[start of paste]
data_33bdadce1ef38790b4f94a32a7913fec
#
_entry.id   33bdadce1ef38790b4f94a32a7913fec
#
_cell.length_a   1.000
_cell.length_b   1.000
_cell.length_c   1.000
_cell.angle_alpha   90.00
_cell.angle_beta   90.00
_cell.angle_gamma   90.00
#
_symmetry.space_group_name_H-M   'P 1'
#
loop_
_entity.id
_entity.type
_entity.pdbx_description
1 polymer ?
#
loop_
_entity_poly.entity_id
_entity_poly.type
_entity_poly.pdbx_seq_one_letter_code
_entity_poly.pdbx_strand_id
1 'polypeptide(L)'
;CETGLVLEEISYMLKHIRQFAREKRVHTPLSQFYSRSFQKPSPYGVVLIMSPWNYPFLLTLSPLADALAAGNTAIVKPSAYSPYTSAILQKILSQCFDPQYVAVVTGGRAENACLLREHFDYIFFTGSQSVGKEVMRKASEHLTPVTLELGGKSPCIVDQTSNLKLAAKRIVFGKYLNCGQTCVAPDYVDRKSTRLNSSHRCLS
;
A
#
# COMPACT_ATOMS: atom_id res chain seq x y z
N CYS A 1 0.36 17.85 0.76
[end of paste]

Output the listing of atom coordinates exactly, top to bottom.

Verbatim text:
data_33bdadce1ef38790b4f94a32a7913fec
#
_entry.id   33bdadce1ef38790b4f94a32a7913fec
#
_cell.length_a   1.000
_cell.length_b   1.000
_cell.length_c   1.000
_cell.angle_alpha   90.00
_cell.angle_beta   90.00
_cell.angle_gamma   90.00
#
_symmetry.space_group_name_H-M   'P 1'
#
loop_
_entity.id
_entity.type
_entity.pdbx_description
1 polymer ?
#
loop_
_entity_poly.entity_id
_entity_poly.type
_entity_poly.pdbx_seq_one_letter_code
_entity_poly.pdbx_strand_id
1 'polypeptide(L)'
;CETGLVLEEISYMLKHIRQFAREKRVHTPLSQFYSRSFQKPSPYGVVLIMSPWNYPFLLTLSPLADALAAGNTAIVKPSAYSPYTSAILQKILSQCFDPQYVAVVTGGRAENACLLREHFDYIFFTGSQSVGKEVMRKASEHLTPVTLELGGKSPCIVDQTSNLKLAAKRIVFGKYLNCGQTCVAPDYVDRKSTRLNSSHRCLS
;
A
#
# COMPACT_ATOMS: atom_id res chain seq x y z
N CYS A 1 0.36 17.85 0.76